Albert Einstein and His Theories


Einstein, Albert (1879-1955), German-born American physicist and Nobel
laureate, best known as the creator of the special and general theories of
relativity and for his bold hypothesis concerning the particle nature of light.
He is perhaps the most well-known scientist of the 20th century.
Einstein was born in Ulm on March 14, 1879, and spent his youth in
Munich, where his family owned a small shop that manufactured electric machinery.
He did not talk until the age of three, but even as a youth he showed a
brilliant curiosity about nature and an ability to understand difficult
mathematical concepts. At the age of 12 he taught himself Euclidean geometry.
Einstein hated the dull regimentation and unimaginative spirit of school
in Munich. When repeated business failure led the family to leave Germany for
Milan, Italy, Einstein, who was then 15 years old, used the opportunity to
withdraw from the school. He spent a year with his parents in Milan, and when it
became clear that he would have to make his own way in the world, he finished
secondary school in Arrau, Switzerland, and entered the Swiss National
Polytechnic in Zürich. Einstein did not enjoy the methods of instruction there.
He often cut classes and used the time to study physics on his own or to play
his beloved violin. He passed his examinations and graduated in 1900 by studying
the notes of a classmate. His professors did not think highly of him and would
not recommend him for a university position.
For two years Einstein worked as a tutor and substitute teacher. In 1902
he secured a position as an examiner in the Swiss patent office in Bern. In 1903
he married Mileva Mariç, who had been his classmate at the polytechnic. They had
two sons but eventually divorced. Einstein later remarried.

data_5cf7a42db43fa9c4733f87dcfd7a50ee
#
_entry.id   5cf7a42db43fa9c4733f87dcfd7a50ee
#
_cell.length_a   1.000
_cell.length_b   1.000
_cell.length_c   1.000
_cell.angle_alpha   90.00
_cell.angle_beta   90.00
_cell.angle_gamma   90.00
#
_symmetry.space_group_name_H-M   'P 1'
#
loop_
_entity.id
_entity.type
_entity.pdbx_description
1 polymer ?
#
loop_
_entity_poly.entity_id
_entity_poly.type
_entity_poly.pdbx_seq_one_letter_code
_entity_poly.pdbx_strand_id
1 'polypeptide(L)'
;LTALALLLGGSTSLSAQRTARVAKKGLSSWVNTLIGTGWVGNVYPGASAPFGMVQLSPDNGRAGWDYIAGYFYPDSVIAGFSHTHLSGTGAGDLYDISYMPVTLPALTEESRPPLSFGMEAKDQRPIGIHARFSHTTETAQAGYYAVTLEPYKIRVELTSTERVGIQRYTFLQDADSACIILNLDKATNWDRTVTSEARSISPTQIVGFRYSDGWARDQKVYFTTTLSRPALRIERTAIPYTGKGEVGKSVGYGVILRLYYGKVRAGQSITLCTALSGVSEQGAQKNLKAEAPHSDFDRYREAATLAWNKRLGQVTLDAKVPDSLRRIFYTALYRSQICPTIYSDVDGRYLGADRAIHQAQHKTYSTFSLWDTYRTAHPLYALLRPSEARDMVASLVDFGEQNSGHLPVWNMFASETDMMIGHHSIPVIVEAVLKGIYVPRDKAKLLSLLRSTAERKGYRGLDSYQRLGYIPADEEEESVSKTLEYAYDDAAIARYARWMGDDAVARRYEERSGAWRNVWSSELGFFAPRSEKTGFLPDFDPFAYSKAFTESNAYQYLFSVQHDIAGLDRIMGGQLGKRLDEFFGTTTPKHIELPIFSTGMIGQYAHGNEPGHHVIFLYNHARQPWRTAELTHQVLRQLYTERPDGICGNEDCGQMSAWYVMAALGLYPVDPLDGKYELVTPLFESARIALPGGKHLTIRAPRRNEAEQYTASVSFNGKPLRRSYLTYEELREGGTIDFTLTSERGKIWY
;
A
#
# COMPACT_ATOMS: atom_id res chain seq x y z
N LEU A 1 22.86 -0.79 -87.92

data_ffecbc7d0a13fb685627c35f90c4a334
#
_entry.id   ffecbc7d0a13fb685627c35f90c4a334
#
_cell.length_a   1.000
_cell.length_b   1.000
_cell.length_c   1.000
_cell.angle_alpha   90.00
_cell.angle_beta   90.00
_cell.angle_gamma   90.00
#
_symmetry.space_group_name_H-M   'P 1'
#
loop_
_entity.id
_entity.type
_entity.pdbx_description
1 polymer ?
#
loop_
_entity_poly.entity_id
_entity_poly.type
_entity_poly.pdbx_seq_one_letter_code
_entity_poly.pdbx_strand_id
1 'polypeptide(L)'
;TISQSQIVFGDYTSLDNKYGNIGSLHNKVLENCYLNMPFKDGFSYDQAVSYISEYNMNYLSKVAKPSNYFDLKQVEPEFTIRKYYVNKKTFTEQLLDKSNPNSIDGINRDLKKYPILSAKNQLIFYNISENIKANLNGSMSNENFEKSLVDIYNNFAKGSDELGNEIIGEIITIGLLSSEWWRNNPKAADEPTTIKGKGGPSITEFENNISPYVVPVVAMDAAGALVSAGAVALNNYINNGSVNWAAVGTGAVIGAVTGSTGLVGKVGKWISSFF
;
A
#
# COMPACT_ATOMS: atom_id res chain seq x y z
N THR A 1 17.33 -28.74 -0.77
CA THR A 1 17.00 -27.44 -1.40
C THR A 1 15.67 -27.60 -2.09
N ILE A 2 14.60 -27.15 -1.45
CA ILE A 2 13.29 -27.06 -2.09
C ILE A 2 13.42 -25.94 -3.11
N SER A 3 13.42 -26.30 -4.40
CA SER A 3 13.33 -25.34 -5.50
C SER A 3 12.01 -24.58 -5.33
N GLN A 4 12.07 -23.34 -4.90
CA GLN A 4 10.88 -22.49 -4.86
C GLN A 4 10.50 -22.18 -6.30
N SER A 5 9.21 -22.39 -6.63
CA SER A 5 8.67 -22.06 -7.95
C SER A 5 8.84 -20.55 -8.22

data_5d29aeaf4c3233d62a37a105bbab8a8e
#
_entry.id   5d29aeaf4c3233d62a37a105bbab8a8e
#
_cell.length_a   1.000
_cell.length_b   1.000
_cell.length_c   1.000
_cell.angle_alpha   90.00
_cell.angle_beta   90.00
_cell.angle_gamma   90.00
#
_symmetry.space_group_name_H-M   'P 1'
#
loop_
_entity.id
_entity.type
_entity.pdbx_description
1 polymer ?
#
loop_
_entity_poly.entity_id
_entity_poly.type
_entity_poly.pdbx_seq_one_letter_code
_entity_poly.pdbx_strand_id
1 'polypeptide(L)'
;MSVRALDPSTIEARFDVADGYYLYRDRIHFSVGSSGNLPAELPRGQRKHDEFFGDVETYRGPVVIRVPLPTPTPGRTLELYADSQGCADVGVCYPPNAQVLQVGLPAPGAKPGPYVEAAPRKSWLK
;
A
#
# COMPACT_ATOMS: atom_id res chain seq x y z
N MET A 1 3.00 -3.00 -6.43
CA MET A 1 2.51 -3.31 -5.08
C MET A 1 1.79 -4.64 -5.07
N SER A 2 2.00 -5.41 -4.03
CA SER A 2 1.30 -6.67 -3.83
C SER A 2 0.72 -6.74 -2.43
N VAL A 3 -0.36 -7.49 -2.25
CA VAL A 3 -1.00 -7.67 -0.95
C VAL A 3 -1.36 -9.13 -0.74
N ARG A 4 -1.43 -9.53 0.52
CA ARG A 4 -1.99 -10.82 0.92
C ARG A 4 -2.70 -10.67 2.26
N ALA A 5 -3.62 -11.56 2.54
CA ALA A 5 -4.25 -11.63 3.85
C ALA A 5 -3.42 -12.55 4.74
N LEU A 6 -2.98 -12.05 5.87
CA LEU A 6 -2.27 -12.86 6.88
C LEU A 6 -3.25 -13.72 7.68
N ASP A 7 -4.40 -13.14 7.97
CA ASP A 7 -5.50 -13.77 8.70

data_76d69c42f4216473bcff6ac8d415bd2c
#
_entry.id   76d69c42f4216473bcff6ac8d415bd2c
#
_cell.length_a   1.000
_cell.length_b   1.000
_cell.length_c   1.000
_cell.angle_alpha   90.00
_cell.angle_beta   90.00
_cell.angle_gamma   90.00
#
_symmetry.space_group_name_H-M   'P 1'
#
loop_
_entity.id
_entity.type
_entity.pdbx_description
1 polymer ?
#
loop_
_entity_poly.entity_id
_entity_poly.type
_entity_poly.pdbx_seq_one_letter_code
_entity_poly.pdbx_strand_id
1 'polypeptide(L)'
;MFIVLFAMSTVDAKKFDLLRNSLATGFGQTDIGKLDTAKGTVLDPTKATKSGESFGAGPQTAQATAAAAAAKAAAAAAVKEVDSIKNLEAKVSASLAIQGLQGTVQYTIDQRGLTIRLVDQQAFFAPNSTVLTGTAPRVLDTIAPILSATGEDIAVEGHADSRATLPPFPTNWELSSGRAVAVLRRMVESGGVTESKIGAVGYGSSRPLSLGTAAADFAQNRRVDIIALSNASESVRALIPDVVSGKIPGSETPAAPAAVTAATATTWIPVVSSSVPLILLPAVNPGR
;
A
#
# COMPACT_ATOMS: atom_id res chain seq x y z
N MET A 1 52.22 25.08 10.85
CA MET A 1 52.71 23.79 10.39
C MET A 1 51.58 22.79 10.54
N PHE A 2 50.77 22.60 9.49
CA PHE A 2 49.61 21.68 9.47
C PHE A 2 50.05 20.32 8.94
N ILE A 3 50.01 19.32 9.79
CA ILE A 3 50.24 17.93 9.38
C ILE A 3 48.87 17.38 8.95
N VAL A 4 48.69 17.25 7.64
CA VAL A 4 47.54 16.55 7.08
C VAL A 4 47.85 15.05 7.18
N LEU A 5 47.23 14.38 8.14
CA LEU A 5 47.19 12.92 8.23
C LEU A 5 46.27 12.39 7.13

Early Scientific Publications
In 1905 Einstein received his doctorate from the University of Zürich
for a theoretical dissertation on the dimensions of molecules, and he also
published three theoretical papers of central importance to the development of
20th-century physics. In the first of these papers, on Brownian motion, he made
significant predictions about the motion of particles that are randomly
distributed in a fluid. These predictions were later confirmed by experiment.
The second paper, on the photoelectric effect, contained a revolutionary
hypothesis concerning the nature of light. Einstein not only proposed that under
certain circumstances light can be considered as consisting of particles, but he
also hypothesized that the energy carried by any light particle, called a photon,
is proportional to the frequency of the radiation. The formula for this is E =
hu, where E is the energy of the radiation, h is a universal constant known as
Planck\'s constant, and u is the frequency of the radiation. This proposal-that
the energy contained within a light beam is transferred in individual units, or
quanta-contradicted a hundred-year-old tradition of considering light energy a
manifestation of continuous processes. Virtually no one accepted Einstein\'s
proposal. In fact, when the American physicist Robert Andrews Millikan
experimentally confirmed the theory almost a decade later, he was surprised and
somewhat disquieted by the outcome.
Einstein, whose prime concern was to understand the nature of
electromagnetic radiation, subsequently urged the development of a theory that
would be a fusion of the wave and particle models for light. Again, very few
physicists understood or were sympathetic to these ideas.

Einstein\'s Special Theory of Relativity
Einstein\'s third major paper in 1905, "On the Electrodynamics of Moving
Bodies," contained what became known as the special theory of relativity. Since
the time of the English mathematician and physicist Sir Isaac Newton, natural
philosophers (as physicists and chemists were known) had been trying to
understand the nature of matter and radiation, and how they interacted in some
unified world picture. The position that mechanical laws are fundamental has
become known as the mechanical world view, and the position that electrical laws
are fundamental has become known as the electromagnetic world view. Neither
approach, however, is capable of providing a consistent explanation for the way
radiation (light, for example) and matter interact when viewed from different
inertial frames of reference, that is, an interaction viewed simultaneously by
an observer at rest and an observer moving at uniform speed.
In the spring of 1905, after considering these problems for ten years,
Einstein realized that the crux of the problem lay not in a theory of matter but
in a theory of measurement. At the heart of his special theory of relativity was
the realization that all measurements of time and space depend on judgments as
to